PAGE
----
// Form the authorization header
    const authorizationHeader = ['AWS4-HMAC-SHA256 Credential=' + options.credentials.accessKeyId + '/' + credentialScope,'SignedHeaders=' + signedHeaders,'Signature=' + signature].join(', ');
    // return required headers for Sigv4 to be added to the request to S3
    return {
        'Authorization': authorizationHeader,
        'X-Amz-Content-Sha256' : emptyHash,
        'X-Amz-Date': date,
        'X-Amz-Security-Token': options.credentials.sessionToken
    };
}

function encodeRfc3986(urlEncodedStr) {
  return urlEncodedStr.replace(/[!'()*]/g, c => '%' + c.charCodeAt(0).toString(16).toUpperCase())
}

function hash(string, encoding) {
  return crypto.createHash('sha256').update(string, 'utf8').digest(encoding)
}

function hmac(key, string, encoding) {
  return crypto.createHmac('sha256', key).update(string, 'utf8').digest(encoding)
}

Finally, deploy this function to the CloudFront distribution for origin request events by clicking on the Actions menu, then the Deploy to Lambda@Edge option. Make sure that you use the distribution created by the CloudFormation stack. The origin request event is triggered every time CloudFront makes a request upstream to the origin, in this case S3.

Deploy Lambda@Edge

4 – Test the solution

Wait for a couple of minutes until the distribution is deployed, and then test the object URL again. It should work now! Congrats!

Request succeeded

It’s important to know the median execution time of your function. This has consequences for the cost of the solution and its latency overhead. In our tests, we sent requests in a loop for an hour to trigger the function. The median execution duration recorded in CloudWatch was around 1 ms.

Further thoughts

In the previous section, you served content encrypted with SSE-KMS from S3 using CloudFront. You may ask, how about the other direction, uploading content to S3 using CloudFront and encrypting it with SSE-KMS? Here are some hints for how to implement this option:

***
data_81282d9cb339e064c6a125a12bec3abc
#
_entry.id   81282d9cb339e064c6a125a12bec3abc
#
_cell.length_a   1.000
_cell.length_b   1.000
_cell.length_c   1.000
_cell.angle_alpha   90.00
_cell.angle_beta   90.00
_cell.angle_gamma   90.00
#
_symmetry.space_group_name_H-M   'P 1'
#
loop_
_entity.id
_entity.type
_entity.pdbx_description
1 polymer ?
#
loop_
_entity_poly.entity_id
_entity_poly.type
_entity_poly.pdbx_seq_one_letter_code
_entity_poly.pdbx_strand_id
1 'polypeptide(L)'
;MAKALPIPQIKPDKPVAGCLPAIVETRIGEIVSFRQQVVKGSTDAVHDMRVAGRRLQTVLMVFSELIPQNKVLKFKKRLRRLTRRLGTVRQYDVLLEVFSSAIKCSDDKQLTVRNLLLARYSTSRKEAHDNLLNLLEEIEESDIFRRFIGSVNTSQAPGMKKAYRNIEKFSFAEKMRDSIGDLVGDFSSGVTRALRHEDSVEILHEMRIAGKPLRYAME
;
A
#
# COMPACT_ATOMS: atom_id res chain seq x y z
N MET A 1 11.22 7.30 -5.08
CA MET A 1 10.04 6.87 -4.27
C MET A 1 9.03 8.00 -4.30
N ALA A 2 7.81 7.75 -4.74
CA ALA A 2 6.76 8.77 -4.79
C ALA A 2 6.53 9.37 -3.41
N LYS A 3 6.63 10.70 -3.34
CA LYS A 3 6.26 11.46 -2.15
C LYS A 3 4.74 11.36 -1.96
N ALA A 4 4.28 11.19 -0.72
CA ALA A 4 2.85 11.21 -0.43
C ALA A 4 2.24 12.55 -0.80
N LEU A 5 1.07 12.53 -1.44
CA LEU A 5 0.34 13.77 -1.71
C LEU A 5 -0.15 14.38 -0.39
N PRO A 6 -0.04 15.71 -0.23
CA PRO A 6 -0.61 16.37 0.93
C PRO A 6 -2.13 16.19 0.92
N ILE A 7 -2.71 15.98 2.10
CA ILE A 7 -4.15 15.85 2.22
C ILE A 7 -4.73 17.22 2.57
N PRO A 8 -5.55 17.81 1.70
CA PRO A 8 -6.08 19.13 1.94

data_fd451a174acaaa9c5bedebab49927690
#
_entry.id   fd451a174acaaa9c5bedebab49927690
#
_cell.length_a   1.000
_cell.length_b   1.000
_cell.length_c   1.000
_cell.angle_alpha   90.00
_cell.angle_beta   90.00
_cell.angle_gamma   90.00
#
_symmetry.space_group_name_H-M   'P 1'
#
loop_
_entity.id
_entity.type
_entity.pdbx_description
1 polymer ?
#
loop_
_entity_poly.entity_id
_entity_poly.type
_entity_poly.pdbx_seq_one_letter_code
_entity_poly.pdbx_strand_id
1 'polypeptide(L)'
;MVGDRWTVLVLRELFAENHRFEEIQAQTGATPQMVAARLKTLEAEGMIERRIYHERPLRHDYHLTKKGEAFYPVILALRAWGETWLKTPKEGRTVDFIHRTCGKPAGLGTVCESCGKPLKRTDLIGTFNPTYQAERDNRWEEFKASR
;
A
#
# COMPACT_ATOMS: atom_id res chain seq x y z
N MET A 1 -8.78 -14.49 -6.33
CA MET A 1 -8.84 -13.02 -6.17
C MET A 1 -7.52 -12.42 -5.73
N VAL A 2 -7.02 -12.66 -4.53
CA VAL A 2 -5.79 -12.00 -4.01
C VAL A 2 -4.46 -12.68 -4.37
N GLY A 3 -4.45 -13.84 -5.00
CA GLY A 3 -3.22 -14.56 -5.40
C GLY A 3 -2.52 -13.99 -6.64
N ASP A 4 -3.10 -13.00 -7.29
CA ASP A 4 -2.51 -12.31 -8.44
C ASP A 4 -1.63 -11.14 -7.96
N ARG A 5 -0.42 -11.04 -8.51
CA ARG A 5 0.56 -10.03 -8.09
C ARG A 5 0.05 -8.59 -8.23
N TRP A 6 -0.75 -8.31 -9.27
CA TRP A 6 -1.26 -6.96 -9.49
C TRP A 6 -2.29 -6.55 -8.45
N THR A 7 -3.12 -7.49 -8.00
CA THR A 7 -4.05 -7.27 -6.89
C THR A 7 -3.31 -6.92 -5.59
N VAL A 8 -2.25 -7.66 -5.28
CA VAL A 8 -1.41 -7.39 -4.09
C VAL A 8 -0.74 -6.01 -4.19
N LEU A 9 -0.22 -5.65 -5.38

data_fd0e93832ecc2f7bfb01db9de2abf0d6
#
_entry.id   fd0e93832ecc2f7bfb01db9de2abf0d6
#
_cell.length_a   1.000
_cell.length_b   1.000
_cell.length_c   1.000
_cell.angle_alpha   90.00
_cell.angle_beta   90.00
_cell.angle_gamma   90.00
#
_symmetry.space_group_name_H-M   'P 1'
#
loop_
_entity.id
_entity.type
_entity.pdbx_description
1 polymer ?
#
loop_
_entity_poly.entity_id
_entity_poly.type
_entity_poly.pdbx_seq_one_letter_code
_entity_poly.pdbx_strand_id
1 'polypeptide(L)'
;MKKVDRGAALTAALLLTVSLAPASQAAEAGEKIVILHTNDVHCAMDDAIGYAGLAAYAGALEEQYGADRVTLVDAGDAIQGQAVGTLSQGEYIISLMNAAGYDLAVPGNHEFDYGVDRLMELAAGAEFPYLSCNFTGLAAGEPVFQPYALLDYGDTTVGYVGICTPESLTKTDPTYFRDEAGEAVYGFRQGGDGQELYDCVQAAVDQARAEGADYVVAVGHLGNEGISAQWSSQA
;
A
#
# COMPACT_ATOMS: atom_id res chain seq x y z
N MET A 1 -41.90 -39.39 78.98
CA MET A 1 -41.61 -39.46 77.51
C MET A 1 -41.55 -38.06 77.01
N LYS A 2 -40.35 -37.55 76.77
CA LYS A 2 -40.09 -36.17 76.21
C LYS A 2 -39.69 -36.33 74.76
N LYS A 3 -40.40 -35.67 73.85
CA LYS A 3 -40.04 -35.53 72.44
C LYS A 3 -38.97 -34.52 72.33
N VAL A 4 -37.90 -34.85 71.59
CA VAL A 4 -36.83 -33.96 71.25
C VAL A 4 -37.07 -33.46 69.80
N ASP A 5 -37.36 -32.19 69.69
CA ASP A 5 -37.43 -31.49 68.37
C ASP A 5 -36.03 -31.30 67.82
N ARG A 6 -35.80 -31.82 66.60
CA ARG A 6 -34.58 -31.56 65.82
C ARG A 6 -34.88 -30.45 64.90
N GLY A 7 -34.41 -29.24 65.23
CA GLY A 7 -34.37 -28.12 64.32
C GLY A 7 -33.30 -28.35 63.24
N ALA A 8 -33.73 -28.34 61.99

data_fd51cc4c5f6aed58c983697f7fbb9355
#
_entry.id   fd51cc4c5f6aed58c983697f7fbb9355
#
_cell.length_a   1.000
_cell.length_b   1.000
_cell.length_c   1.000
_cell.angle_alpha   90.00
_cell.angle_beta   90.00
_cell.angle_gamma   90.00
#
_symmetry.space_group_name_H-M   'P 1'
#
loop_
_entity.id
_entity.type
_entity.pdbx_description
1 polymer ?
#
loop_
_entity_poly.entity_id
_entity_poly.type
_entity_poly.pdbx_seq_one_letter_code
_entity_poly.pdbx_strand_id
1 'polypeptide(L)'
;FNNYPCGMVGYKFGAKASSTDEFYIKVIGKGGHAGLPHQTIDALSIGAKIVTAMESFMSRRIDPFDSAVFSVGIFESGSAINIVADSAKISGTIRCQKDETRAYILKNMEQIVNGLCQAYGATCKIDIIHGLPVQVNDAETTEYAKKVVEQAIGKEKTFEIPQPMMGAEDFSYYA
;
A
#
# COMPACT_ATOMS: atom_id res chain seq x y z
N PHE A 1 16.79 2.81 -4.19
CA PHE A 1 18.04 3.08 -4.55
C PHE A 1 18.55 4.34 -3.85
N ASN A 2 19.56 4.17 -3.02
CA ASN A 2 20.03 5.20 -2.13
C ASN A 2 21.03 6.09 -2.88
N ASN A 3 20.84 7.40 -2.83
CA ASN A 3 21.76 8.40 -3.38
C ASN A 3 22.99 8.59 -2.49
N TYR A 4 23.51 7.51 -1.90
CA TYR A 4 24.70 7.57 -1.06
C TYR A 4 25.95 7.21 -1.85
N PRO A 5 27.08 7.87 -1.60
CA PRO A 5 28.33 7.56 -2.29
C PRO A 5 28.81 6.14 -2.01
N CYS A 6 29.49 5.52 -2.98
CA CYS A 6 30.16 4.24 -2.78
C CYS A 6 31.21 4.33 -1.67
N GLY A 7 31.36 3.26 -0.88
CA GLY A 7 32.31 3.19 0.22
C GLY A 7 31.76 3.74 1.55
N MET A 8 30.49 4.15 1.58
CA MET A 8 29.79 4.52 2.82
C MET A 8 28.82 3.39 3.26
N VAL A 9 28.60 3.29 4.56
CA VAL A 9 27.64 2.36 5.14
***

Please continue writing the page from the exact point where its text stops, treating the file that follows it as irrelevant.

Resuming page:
• When you upload an object to S3, the request body is included in the signature, which means that Lambda@Edge has to access the request body. To do that, make sure to enable the Include Body option when you deploy the Lambda@Edge function. Note, the current maximum body size that can be passed to Lambda@Edge is 1 MB for origin request events.
  • In the signature, make sure you add the Content-Type header as well as the body when the request is PUT or POST.
  • Don’t forget to allow PUT/POST requests in CloudFront, and to update the Lambda@Edge function execution role permissions to allow it to write to S3.

Finally, the helper function (signV4) was provided in the code to sign requests in a simple but basic way. For your production environment, you might want to consider a more robust and flexible library such as aws4.

Cleanup

When you validate this proof of concept, clean up the created resources to avoid incurring costs. Delete the index.html file from the S3 bucket, then delete the deployed CloudFormation stack. For more information, see Deleting a Stack in the AWS documentation. Finally, delete the Lambda@Edge function and the associated IAM role.

Conclusion

In this solution, each time CloudFront fetches your object from S3 a Lambda@Edge function is executed and signs the request correctly using AWS Signature Version 4. As a next step, please consider the costs and quotas of Lambda@Edge with regard to this solution, as explained in previous blogs.

Finally, you can go beyond S3 as an origin, and use this signing method to securely access other AWS services directly from CloudFront.

Achraf Souk

Achraf Souk is a Specialist Solutions Architect based in Paris. His main focus is helping companies delivering their online content in a secure, reliable and fast way using AWS Edge Services. He gets very exited about customers innovating with Lambda@Edge and other AWS services. Outside of work, Achraf is a bookworm, and a passionate clarinetist.